yup, makes the image clearer, though i still have a lot of missing parts, i mean you've answered the "how can we and monkeys coexist in the same age" but i still can't get to the "why"..why would they be different, why didn't they all become humans? i would understand if they were monkeys out of the movie "planet of apes", i.e reasonably as complex as we are..so once upon a time we went a way and they went one, and so we became different,but the problem is that evolution is a function of time,it's always happening,, verity is understandable, but this huge gap in complexity is not...it's like either all animals stop evolving at a certain point(which explains one celled creatures living till today), or they started late to humans,meaning they don't all have the same origin..

 

i'm real lost here, any clarifications?:confused:

You have been duped by a false argument, forufes.

 

A question: They say most North Americans are descended from Europeans. By why are Europeans still alive then? If you can answer this question, you will have the answer to why apes and monkeys are still alive now.

EXCELLENT example,i see your point, but my point is:

 

north Americans are as different from their European origin as modern Europeans are, and even if they are not, the difference is way much closer than that between humans,monkeys, and their shared ancestor.

so even though north Americans evolved from old Europeans, so did new Europeans.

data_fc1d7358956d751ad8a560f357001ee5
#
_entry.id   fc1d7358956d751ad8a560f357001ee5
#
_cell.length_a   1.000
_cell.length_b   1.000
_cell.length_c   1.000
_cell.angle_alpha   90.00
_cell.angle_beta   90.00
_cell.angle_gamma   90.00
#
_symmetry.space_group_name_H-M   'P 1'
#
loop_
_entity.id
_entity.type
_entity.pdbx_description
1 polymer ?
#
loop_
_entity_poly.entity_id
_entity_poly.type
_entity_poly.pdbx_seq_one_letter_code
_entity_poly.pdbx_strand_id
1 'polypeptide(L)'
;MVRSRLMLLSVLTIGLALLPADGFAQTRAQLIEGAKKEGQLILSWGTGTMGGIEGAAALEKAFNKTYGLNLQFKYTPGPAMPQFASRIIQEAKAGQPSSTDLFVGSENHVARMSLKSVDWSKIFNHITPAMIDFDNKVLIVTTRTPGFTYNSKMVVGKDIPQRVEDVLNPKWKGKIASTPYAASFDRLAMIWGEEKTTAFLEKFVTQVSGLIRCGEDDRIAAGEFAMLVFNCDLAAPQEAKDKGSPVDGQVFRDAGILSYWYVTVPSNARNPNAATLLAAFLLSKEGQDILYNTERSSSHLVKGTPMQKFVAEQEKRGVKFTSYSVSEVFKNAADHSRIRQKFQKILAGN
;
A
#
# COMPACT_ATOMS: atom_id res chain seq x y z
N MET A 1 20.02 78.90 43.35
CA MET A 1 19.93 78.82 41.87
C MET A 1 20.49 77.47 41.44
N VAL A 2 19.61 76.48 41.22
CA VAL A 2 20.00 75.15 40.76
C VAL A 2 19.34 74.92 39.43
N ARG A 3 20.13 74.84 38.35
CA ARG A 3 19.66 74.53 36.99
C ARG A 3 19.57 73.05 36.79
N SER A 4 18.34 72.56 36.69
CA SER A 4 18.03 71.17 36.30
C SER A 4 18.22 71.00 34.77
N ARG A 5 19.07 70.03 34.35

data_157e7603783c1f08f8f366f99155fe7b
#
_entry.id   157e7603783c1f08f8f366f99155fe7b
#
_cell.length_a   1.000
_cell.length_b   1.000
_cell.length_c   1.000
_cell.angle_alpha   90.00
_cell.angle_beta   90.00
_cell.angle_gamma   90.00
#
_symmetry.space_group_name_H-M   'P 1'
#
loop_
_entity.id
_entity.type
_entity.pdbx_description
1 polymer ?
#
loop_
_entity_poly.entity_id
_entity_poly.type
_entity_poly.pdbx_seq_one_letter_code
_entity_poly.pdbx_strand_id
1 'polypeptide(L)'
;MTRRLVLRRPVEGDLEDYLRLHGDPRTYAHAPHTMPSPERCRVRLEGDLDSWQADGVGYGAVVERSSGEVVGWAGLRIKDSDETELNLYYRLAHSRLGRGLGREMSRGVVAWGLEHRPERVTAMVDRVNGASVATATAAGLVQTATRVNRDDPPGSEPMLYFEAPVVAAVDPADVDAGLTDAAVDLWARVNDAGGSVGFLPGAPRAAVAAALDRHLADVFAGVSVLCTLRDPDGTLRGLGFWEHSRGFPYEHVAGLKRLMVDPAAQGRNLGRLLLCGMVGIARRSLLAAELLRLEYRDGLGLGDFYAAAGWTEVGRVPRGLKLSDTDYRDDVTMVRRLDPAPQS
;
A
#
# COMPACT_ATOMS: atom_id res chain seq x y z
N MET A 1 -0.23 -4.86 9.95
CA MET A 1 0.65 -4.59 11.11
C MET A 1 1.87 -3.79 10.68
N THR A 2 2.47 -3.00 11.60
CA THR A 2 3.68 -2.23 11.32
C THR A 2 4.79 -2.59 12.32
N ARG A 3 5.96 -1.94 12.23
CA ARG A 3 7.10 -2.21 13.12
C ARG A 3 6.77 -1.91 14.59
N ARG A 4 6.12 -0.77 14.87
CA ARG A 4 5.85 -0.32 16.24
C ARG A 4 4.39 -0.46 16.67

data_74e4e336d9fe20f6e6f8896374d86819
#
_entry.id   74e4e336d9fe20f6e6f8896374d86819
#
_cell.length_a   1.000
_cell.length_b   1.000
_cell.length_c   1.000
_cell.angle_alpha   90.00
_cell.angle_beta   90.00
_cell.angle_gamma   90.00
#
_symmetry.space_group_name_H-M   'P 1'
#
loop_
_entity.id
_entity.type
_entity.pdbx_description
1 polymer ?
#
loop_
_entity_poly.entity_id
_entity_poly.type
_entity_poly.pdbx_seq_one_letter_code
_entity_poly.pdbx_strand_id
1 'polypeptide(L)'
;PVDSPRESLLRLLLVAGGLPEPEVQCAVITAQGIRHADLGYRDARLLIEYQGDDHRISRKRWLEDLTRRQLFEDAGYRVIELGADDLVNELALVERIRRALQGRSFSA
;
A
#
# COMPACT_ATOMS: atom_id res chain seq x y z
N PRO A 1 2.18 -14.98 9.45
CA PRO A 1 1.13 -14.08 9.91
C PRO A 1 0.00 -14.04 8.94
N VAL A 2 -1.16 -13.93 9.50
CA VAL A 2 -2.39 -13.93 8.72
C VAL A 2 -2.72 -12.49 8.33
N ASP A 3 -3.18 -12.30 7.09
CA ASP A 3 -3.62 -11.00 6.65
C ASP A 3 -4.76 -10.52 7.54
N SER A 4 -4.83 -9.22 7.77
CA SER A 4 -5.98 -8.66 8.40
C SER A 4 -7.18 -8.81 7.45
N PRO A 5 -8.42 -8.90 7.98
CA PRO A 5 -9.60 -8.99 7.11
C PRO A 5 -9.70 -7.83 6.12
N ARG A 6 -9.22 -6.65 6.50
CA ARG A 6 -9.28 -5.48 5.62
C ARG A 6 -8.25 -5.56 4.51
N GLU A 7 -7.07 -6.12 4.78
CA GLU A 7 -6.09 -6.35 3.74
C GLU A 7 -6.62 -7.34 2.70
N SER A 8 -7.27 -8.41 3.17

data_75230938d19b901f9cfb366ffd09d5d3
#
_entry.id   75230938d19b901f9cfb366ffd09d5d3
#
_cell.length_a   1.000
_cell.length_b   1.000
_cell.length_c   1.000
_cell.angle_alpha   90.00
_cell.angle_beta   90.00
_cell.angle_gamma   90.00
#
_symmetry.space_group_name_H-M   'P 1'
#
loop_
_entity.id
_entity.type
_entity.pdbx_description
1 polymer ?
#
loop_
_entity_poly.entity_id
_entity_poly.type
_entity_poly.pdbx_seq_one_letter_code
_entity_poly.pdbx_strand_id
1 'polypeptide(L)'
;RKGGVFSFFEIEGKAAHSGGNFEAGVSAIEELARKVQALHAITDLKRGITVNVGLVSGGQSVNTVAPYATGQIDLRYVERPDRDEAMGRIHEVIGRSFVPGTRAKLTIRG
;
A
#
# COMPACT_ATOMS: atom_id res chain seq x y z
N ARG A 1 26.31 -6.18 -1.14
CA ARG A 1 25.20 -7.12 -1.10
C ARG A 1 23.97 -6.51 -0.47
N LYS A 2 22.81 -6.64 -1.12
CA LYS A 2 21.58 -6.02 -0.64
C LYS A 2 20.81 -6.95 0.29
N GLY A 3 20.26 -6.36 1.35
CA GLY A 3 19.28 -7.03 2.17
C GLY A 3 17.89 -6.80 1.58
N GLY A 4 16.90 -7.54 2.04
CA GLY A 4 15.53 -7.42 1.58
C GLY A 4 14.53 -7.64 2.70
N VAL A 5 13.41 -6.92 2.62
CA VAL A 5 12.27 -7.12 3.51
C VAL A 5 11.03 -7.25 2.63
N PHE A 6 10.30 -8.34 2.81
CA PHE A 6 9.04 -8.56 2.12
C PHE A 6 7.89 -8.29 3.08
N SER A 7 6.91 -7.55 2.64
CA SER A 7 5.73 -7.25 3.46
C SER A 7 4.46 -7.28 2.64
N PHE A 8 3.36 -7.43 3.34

but relatively speaking,; even though humans evolved from their common ancestor.monkeys did not, again,relatively speaking.

Link to comment
Share on other sites

EXCELLENT example,i see your point, but my point is:

 

north Americans are as different from their European origin as modern Europeans are, and even if they are not, the difference is way much closer than that between humans,monkeys, and their shared ancestor.

so even though north Americans evolved from old Europeans, so did new Europeans.

 

but relatively speaking,; even though humans evolved from their common ancestor.monkeys did not, again,relatively speaking.

You got the point. Europeans still exist because not all of them migrated to North America. Only a tiny fraction did that. The rest lived on as Europeans. Some but not all Asians similarly migrated to the Americas 15 thousand years ago or so.

 

When a sub-population splits off from a large population that sub-population and its parent population can follow separate evolutionary paths. The sub-population evolves into something else. The common ancestor of the apes and monkeys was most likely something different from apes and monkeys. We don't know what that common ancestor looked like; it happened too long ago and the fossil record is too sparse. Whatever it was, its descendants followed different paths, some becoming monkeys, some apes.

 

In comparison, the last common ancestor of humans and other apes was an ape. That pre-human ape came out of the forest. Just because our ancestor came out of the forest did not force all apes to do so. Most stayed in the forests where their descendants still live to this day.

Link to comment
Share on other sites

yup, makes the image clearer, though i still have a lot of missing parts, i mean you've answered the "how can we and monkeys coexist in the same age" but i still can't get to the "why"..why would they be different, why didn't they all become humans? i would understand if they were monkeys out of the movie "planet of apes", i.e reasonably as complex as we are..so once upon a time we went a way and they went one, and so we became different,but the problem is that evolution is a function of time,it's always happening,, verity is understandable, but this huge gap in complexity is not...it's like either all animals stop evolving at a certain point(which explains one celled creatures living till today), or they started late to humans,meaning they don't all have the same origin..